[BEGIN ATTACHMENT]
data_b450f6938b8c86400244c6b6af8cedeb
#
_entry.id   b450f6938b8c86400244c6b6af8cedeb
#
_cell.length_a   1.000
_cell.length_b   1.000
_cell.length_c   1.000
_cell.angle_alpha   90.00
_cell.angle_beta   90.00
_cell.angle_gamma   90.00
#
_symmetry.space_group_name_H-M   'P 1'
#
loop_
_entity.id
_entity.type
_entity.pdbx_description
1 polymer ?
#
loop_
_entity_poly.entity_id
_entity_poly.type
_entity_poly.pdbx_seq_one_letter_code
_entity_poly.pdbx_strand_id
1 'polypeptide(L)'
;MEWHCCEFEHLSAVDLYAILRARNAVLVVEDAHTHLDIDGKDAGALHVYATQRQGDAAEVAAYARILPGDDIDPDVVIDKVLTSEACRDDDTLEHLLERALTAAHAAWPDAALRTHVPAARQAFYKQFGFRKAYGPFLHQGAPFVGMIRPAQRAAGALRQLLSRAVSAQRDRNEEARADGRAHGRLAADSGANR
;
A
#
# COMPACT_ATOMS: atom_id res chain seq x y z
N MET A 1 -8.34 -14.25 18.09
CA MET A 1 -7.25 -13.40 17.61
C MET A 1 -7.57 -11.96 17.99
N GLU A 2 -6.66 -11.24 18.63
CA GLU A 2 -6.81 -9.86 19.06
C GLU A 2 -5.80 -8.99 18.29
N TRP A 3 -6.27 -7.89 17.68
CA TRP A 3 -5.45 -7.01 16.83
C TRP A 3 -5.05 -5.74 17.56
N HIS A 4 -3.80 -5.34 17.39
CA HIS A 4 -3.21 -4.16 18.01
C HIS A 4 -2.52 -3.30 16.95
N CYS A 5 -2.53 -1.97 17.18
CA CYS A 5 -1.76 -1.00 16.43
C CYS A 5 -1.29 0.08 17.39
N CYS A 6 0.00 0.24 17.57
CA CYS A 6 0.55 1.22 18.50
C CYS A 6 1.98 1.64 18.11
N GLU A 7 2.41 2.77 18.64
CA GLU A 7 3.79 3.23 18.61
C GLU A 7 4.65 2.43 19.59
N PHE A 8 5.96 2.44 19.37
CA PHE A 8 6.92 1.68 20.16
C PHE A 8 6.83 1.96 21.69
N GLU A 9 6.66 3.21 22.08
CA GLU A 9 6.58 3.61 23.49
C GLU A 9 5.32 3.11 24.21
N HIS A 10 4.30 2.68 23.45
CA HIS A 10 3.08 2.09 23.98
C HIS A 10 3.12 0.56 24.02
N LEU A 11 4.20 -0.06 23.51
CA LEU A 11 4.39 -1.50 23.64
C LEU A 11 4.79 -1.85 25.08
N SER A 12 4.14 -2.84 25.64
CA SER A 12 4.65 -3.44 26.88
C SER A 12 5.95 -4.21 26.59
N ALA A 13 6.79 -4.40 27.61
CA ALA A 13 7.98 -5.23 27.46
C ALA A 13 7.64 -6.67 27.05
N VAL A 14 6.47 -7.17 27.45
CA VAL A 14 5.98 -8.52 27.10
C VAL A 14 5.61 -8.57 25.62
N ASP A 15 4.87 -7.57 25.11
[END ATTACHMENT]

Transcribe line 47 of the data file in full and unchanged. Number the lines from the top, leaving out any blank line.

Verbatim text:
CA CYS A 6 0.55 1.22 18.50